Coffee: a drink that has traveled
Let’s talk about etymology first… The word coffee comes from the Arabic “qahwah” which means invigorating. According to some linguists, it could also come from the word “Kaffa“, the name of the province of Ethiopia where it was discovered. Coffee is a drink obtained from the seeds of the coffee tree, a shrub of tropical regions. And its culture is not new! From the fifteenth century, Muslims imported it to Persia, Egypt, North Africa and Turkey, where the first café, called Kiva Han, opened in 1475 in Constantinople.
In France, it was in Marseille that coffee made its appearance in 1644. A French merchant, Pierre de La Roque, would have had the initiative to import it from Egypt and make some amateurs taste it… The success is immediate and the drink seduces. Building on its rapid success, coffee consumption became popular over the years. However, coffee is still a drink reserved for the elite, as it is still a particularly expensive product.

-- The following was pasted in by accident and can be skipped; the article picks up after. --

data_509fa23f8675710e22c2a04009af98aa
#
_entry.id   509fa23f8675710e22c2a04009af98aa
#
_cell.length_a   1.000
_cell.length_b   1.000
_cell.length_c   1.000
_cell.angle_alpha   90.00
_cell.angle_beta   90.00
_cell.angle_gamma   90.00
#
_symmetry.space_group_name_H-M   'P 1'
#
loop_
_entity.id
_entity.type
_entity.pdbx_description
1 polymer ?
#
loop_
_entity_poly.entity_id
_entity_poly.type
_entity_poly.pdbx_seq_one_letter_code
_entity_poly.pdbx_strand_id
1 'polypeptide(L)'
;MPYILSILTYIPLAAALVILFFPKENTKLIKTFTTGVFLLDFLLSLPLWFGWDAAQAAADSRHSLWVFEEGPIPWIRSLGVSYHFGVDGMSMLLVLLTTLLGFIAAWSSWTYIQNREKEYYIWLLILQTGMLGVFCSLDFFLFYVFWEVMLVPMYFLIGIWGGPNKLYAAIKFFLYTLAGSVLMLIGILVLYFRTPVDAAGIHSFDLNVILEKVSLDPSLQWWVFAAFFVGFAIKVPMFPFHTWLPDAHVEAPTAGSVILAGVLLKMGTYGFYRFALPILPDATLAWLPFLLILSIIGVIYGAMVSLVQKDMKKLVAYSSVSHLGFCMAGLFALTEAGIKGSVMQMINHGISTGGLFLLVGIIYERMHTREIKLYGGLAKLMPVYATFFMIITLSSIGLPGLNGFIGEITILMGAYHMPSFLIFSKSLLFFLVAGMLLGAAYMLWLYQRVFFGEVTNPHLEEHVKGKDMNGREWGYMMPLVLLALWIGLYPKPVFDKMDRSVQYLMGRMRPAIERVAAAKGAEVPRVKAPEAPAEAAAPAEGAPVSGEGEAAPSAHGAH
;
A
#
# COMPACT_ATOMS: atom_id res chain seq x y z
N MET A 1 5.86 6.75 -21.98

The democratization of coffee
Then introduced to the Sun King by an ambassador on a trip in 1669, Louis XIV appreciated him for a time but not enough to offer him his hour of glory… It will come only a few years later, in 1686, with the opening of the famous café Le Procope, where La Fontaine and Voltaire will have the pleasure (and the habit!) of tasting. Over time, coffee consumption is gradually democratized and enters the homes of many French, in large cities at first, before spreading to the countryside during the nineteenth century.
Today, coffee is one of the most consumed beverages in the world. In pods, ground, soluble, at the office, at home or at the local bistro: in 2018, the EU imported more than 3 million tons of coffee from abroad**.
* Source IVS France
** Source Eurostat